However, decisions in the Eastern District of Pennsylvania and the Third Circuit suggest that courts in that Circuit continued to view Doyle as good law, despite the Supreme Court’s subsequent decisions in Ortega-Rodriguez and Degen. Maydak v. United States Dep’t of Educ., No. 04-4436, 2005 U.S. App. LEXIS 20292 (3d Cir. Sept. 21, 2005); Meddah v. Reno, No. 98-1444, 1998 U.S. Dist. LEXIS 23620 (E.D. Pa. Dec. 8, 1998).
It does seem odd that a person who shows fundamental disrespect for legal processes by refusing to stand trial or absconding to avoid incarceration can invoke those same processes to compel agencies to expend considerable resources to respond to information requests, particular ones narrowly focused on their own interests. FOIA obligations impose substantial costs on government, and the government recoups a trivial portion of that cost. For example, in fiscal year 2018 the Department of Justice reported that agencies had recouped less than 1% of the $545,510,147.08 in costs attributable to FOIA compliance.
Of course, there are different types of fugitives, and those who abscond from facing criminal charges are the least sympathetic (the fictional Dr. Richard Kimble notwithstanding). Some aliens considered to be in fugitive status may present a more sympathetic case for a refusal to ban all access to FOIA processes. ICE’s definition of “fugitive” status for purposes of its policy regarding responses to FOIA requests from fugitives is quite broad.
Daccarett-Ghia and Lazaridis may well read Ortega-Rodriguez too broadly. The Supreme Court may accord more importance to the disrespect for law fugitives that continue to evade governmental authorities exhibit. It may well hold that as a basis for barring fugitive still at large from the privilege of access courts to pursue civil litigation. Such an approach is all the more likely with respect to suits that do not seek compensation for a wrong specific to the individual, like a tort or contract action, but to vindicate a public interest in access to information.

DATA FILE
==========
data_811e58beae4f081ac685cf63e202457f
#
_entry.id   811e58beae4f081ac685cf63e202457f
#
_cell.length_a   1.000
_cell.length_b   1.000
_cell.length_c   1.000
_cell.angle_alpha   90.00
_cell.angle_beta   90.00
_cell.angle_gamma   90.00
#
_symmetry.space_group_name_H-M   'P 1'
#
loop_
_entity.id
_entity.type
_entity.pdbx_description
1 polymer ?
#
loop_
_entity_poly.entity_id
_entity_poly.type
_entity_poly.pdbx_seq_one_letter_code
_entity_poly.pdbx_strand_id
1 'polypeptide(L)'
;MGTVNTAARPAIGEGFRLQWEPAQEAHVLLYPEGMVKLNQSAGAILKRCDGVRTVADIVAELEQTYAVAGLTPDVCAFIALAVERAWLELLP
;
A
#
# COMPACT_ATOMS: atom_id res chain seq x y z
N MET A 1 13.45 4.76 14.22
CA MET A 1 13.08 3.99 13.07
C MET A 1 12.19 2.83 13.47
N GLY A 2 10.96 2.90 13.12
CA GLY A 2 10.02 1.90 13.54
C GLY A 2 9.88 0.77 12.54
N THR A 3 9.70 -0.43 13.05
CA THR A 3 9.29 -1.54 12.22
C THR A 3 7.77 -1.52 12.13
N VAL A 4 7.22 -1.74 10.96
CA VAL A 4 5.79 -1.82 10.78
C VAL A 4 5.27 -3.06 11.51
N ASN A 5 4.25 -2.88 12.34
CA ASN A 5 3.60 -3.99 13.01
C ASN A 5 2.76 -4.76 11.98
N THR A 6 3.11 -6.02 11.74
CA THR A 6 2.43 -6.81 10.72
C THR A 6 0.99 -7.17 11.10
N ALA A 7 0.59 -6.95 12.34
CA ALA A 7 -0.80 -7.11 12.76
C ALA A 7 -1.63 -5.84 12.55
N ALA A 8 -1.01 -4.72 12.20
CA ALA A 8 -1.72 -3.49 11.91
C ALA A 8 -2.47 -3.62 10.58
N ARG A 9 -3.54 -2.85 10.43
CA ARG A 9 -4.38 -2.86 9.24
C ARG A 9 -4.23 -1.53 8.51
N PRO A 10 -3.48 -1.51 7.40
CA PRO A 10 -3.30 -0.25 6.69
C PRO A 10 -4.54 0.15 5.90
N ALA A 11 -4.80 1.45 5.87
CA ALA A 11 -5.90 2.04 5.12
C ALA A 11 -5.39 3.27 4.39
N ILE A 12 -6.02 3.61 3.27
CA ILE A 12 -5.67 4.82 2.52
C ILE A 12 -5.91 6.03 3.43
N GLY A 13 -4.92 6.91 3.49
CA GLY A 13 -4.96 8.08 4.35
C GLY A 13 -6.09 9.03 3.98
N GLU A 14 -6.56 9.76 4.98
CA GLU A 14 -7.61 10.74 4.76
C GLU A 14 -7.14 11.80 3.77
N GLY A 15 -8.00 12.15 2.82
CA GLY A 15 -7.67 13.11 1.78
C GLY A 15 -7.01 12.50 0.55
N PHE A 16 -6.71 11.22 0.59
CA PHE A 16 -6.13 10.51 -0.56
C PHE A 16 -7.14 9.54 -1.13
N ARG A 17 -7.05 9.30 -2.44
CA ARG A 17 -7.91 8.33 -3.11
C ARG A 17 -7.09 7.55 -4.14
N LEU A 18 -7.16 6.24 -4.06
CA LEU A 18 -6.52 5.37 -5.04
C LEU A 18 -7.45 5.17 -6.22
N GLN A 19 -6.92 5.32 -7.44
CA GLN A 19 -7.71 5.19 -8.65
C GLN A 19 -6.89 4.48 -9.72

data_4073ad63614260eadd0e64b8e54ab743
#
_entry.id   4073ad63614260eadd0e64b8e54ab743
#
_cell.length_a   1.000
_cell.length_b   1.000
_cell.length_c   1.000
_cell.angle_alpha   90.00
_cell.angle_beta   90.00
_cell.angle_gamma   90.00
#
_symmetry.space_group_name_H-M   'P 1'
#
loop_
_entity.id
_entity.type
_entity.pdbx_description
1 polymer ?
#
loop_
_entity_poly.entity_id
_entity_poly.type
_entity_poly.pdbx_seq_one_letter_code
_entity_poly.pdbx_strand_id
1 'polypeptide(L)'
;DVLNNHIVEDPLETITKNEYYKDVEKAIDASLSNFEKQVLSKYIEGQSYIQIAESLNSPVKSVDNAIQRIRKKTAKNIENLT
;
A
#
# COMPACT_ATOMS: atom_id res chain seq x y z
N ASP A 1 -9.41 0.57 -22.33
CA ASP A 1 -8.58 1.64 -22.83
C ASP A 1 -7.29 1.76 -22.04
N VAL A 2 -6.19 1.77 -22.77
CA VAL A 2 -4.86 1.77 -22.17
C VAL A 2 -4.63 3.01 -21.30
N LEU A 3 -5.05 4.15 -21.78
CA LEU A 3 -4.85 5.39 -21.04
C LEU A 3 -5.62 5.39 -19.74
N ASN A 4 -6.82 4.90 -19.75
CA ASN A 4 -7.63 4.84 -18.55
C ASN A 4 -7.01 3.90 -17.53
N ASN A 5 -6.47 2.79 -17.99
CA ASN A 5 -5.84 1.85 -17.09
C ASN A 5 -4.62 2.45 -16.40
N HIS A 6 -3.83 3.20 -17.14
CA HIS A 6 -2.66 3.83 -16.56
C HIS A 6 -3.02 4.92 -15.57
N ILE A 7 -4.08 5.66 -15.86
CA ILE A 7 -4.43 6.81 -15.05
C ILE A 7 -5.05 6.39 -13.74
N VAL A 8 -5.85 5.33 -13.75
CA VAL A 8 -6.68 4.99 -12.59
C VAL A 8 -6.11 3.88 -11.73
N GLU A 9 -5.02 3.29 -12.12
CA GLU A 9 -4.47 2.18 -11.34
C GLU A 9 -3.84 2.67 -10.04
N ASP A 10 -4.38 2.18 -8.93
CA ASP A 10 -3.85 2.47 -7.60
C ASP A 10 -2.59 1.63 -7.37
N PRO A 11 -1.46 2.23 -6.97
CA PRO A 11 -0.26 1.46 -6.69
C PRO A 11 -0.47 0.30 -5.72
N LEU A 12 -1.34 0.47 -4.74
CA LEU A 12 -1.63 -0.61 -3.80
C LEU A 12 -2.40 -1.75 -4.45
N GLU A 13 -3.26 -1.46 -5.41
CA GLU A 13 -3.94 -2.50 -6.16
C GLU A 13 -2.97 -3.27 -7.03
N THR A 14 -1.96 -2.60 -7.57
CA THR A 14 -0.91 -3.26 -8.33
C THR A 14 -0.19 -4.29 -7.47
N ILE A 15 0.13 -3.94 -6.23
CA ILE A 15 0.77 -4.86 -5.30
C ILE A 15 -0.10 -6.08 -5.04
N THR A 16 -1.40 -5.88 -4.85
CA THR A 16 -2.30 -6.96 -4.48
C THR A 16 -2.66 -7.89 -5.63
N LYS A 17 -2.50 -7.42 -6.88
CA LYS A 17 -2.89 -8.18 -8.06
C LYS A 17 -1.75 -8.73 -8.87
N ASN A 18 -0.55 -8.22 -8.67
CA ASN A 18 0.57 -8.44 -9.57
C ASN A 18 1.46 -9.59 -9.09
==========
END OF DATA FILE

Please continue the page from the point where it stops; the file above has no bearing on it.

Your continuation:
Nevertheless, FOIA’s text and purposes suggest that no fugitive disentitlement doctrine applies, and if it is to apply it should be because Congress provides a clear affirmative expression that is should do so.
 Compare Ortwein v. Schwab 410 U.S. 656 (1973)(filing fee to obtain appellate review of an administrative decision to reduce welfare benefits permissible); U.S. v. Kras, 409 U.S. 434(1973)(filing fee to institute bankruptcy proceedings permissible), with Douglas v. California, 372 U.S. 353(1963)(state must provide appellate counsel for first as-of-right appeal); Griffin v. Illinois, 351 U.S. 12 (1956)(charging criminal defendant for transcript of trial proceedings necessary to pursue an appeal impermissible).
 Outside the fugitive appeal context, if an appeal cannot be decided because the controversy has been rendered moot, upon proper request, not only is the appeal dismissed, but the appellate court orders vacatur of any decisions below. United States v. Munsingwear, Inc., 340 U.S. 36 (1950); 13C Edward H. Cooper, Federal Practice & Procedure §3533.10 (3d ed.). The point of vacatur is to prevent an unreviewable decision “from spawning any legal consequences.” Camreta v. Greene, 563 U.S. 692, 713 (2011). Of course, the rule is discretionary and often does not apply when the party seeking vacatur is responsible for the mootness. Federal Practice & Procedure, at §3533.10.1.
 But in other contexts, the Court has proclaimed that “courts often adjudicate disputes where the practical impact of any decision is not assured.” Chafin v. Chafin. 568 U.S. 165, 175 (2013). In Chafin, the party claiming mootness had taken her child to Scotland, and was unlikely to return to the United States if the Alabama court ordered her to return the child to his father. She had left for Scotland hours after a ruling granting custody to her.
 In Molinaro the court observed: “[i]n the absence of specific provision to the contrary in the statute under which Molinaro appeals . . . we conclude . . . that the Court has the authority to dismiss the appeal [based on the fugitive disentitlement doctrine].” Similarly, in Degen, the Court explained: “[i]n many instances the inherent powers of the courts,” of which dismissal pursuant to the fugitive entitlement doctrine is one, “may be controlled or overridden by statute or rule.”
 The Court said: “we conclude that while dismissal of an appeal pending while the defendant is a fugitive may serve substantial interests, the same interests do not support a rule of dismissal for all appeals filed by former fugitives, returned to custody before invocation of the appellate system. Absent some connection between a defendant’s fugitive status and his appeal, as provided when a defendant is at large during “the ongoing appellate process,” the justifications advanced for dismissal of fugitives’ pending appeals generally will not apply.